This tendency to exaggerate and invent in describing events that excite great interest, and particularly such as appeal to the feelings and passions of men, makes itself felt long after the events have occurred, and impairs the value of history. We do not yet know with certainty the facts of the battle of Waterloo. And as to Chancellorsville and Gettysburg, although I witnessed both, I sometimes think, in view of the absolutely irreconcilable accounts we have of those two engagements, a Bishop Whately might readily create historic doubts as to whether either was in fact fought.

I am the more impressed with the want of accuracy in the accounts of military operations by my experience during the late war. It was my duty to prepare the reports of General Lee under his directions. To do this, as he required it to be done, I had first to read all the reports made by the different commanding officers, who always forwarded the reports of all their subordinates, down to company commanders. From all these I prepared a statement with great detail, of course using such information as I possessed from my personal knowledge and observation as a staff officer, and from orders and correspondence.

One of the most difficult things I had to do was to reconcile the many conflicting accounts of the same affair. Sometimes this was impossible, and when the matter was important enough to warrant it, I was required to visit the authors of the conflicting reports or they were brought together and required to reconcile or explain their respective narratives. After exhausting every means to attain entire accuracy, a more general report of the whole was prepared and submitted to General Lee, who made such corrections as he thought proper, and directed the omission of such things as he deemed unnecessary for a clear understanding of the subject, and the report thus verified and corrected was then written for his signature.

One who had had this experience can appreciate the different ways in which the same thing presents itself to different minds, especially when the description is written long after the event, and in the midst of the distractions incident to active service. Yet it is from such sources as these that the details of military operations must be derived by the historian.

If I may be permitted to dwell a little on this subject, I desire to say that much of this confusion and contradiction of statement is due to the fact that the narrators of such things do not always confine themselves strictly to the statement as to what they did themselves, but are much disposed to include in their reports what they think was done or omitted to be done by others.

I remember a striking illustration of this which occurred during the battle of Fredericksburg.

Fighting on that occasion took place on the right and left of the Confederate Army, its centre not having been engaged at all. General Longstreet on the Confederate left had repulsed the repeated attacks made on the troops posted at the foot of Marye's Hill, and General Jackson had repulsed the assault made on our right near Hamilton's Crossing. The distance between the two scenes of combat was between three and four miles.

In the afternoon I was sent to the right with an order to General Jackson, and while looking for him I came across General D. H. Hill, who commanded a division in Jackson's corps. As soon as he saw me General Hill exclaimed “Well, it is just as usual. This corps does all the fighting. Those fellows on the left haven't fired a shot all day, except some little artillery firing.” I offered, with great respect, to bet the General a very large apple that “the fellows on the left” could show two dead in their front for every one that “the fellows on the right” could show. Nearly fifteen hundred Federal dead lay in front of Marye's Hill, and General Hill did not know that there had been any fighting there.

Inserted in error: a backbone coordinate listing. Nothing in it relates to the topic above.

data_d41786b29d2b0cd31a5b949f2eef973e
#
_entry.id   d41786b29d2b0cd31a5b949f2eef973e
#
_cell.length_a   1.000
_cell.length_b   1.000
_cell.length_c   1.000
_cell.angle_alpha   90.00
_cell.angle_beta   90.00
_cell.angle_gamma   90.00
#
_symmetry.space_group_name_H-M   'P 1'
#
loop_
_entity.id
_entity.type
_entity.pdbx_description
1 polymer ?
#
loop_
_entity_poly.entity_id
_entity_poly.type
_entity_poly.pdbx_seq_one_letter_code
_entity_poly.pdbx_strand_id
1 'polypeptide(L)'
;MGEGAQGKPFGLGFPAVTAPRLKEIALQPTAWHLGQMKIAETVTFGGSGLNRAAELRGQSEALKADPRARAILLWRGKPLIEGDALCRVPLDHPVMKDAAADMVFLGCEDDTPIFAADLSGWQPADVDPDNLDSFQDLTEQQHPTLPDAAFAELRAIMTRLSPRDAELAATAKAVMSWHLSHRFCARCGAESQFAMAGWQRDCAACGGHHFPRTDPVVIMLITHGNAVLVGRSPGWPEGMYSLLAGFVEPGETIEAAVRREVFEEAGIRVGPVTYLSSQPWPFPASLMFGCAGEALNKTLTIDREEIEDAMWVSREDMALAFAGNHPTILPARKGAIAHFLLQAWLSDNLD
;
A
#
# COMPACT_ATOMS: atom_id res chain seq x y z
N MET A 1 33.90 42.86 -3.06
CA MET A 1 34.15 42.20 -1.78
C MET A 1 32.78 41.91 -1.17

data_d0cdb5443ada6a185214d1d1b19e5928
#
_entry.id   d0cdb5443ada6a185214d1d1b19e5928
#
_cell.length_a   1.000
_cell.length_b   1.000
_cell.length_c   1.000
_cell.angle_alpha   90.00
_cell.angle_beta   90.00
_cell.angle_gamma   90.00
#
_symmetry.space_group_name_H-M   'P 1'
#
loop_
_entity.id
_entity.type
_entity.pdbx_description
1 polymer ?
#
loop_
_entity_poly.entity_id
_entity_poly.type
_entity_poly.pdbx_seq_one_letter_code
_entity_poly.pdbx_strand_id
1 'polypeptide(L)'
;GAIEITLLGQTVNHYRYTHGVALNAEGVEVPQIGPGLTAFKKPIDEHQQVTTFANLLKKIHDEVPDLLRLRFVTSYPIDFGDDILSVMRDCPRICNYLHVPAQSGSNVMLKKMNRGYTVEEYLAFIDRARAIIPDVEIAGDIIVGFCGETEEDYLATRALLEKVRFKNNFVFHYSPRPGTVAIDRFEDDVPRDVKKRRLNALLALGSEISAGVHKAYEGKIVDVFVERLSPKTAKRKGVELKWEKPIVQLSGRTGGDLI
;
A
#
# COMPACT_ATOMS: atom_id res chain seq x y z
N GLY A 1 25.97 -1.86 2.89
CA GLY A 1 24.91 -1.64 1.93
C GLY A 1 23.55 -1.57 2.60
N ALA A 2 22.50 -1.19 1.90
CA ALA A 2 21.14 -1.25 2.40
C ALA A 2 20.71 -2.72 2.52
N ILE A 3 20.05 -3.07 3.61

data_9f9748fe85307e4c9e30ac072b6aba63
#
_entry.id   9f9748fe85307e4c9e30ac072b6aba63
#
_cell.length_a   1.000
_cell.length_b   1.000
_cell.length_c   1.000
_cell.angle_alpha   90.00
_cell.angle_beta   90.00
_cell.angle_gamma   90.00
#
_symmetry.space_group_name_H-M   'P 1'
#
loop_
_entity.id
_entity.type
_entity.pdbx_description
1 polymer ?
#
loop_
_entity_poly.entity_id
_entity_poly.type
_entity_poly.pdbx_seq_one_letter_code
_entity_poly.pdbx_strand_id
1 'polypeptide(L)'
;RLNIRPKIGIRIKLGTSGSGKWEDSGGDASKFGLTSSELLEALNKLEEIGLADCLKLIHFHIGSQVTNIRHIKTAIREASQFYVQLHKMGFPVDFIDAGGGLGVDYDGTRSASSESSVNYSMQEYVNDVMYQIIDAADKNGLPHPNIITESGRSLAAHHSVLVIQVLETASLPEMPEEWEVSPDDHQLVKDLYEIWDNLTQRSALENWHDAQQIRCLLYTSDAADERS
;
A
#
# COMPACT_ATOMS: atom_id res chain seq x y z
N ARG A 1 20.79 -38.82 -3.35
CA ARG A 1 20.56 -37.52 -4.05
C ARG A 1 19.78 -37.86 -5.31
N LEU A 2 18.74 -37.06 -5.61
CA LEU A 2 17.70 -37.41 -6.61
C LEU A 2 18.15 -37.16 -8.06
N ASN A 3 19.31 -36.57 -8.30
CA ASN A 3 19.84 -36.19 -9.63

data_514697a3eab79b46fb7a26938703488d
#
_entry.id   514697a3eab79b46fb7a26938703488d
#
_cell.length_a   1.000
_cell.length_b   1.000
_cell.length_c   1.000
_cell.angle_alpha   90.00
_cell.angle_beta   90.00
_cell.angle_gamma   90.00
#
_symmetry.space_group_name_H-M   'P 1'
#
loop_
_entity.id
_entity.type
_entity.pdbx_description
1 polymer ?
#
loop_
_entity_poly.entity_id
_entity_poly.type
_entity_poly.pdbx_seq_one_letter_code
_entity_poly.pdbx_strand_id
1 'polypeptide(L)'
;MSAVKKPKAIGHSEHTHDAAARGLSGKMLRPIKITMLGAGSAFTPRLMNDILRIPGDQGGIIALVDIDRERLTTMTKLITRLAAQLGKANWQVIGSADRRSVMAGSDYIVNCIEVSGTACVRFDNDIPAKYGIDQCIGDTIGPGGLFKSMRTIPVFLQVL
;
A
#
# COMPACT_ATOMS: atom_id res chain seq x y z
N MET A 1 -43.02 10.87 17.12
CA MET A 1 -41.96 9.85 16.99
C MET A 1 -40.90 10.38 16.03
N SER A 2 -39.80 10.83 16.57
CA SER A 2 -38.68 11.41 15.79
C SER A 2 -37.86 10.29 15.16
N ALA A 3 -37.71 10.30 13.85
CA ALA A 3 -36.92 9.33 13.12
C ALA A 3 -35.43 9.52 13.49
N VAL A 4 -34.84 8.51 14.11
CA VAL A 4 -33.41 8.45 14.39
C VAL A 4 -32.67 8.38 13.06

The Story of Appomattox
By Charles Marshall

This was typical of D.H. Hill, who had an almost pathological need to express criticism, or disdain, for other officers. Marshall's anecdote also reflects Lee's own exasperation with Hill, which would only grow in the years after the war.
 

jackt62

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I desire to say that much of this confusion and contradiction of statement is due to the fact that the narrators of such things do not always confine themselves strictly to the statement as to what they did themselves, but are much disposed to include in their reports what they think was done or omitted to be done by others.

That is sure an understatement!
 

Tom Elmore

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Jan 16, 2015
I could not agree more with Marshall, having frequently encountered the same challenges in trying to sift multiple primary sources for a semblance of accuracy and coherence. I have concluded that no two soldiers recalled the same fight in the same way, even if they were standing next to each other the entire time. This becomes fully apparent when two or more veterans compared their recollections, which sometimes led to ugly post-battle arguments, with much ink on paper. The weekly National Tribune used an apt byline: "Fighting Them Over."
 

bdtex

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View attachment 354044
Colonel Charles Marshall
Military Secretary of Robert E Lee
When old soldiers and sailors meet for a talk about the war, it must be admitted that they sometimes forget the reverence due the divinity commonly spoken of as the Goddess of Truth. For my part, I have heard events that occurred under my own eyes described in such a way that I failed to recognize them.

A distinguished Confederate officer who was dangerously wounded in one of the battles in Virginia, but not having lost consciousness remembered those who bore him from the field, told me that if all the men who had claimed that they assisted in that charitable work had been present in fact on the occasion and had taken part in the engagement the odds as to numbers would have been greatly in favor of the Confederate army. ....